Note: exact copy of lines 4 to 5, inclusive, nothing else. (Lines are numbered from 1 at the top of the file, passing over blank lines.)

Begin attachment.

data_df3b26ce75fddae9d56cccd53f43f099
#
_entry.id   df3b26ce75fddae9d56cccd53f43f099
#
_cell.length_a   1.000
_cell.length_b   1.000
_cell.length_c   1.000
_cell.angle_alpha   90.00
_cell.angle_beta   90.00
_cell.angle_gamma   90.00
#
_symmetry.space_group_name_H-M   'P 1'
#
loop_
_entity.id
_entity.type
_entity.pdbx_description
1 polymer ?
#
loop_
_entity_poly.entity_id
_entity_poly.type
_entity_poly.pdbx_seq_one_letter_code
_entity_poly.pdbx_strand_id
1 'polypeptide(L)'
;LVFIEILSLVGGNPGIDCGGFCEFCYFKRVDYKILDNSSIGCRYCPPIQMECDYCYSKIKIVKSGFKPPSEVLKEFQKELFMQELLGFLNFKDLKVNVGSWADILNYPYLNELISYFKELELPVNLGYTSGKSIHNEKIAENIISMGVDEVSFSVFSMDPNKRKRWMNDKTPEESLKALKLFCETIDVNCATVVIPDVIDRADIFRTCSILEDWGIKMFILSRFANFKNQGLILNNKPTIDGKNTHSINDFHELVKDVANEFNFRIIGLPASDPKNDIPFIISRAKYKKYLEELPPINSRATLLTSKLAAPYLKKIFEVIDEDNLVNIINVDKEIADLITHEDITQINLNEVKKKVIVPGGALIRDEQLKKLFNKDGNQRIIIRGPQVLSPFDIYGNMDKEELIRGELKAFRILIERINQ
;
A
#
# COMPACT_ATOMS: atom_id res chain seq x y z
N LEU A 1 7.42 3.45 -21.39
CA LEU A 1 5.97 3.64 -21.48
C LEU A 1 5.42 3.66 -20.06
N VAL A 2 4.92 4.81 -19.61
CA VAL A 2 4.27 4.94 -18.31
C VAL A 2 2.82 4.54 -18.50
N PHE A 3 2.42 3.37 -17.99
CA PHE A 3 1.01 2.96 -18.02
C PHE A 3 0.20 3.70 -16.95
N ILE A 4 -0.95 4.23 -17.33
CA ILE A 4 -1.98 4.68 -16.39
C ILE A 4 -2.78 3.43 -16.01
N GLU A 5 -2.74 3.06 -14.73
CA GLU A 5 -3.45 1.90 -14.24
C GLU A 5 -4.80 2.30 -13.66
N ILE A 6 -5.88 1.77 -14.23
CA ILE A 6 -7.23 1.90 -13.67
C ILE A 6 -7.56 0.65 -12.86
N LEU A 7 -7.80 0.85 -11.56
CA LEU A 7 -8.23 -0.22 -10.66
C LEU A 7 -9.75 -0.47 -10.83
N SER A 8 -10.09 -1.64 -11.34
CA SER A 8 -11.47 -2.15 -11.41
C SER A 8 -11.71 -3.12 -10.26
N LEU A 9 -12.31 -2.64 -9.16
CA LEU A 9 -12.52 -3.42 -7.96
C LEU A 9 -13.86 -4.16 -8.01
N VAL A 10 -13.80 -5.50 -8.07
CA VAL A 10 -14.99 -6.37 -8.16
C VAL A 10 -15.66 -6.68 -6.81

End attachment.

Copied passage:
#
_cell.length_a   1.000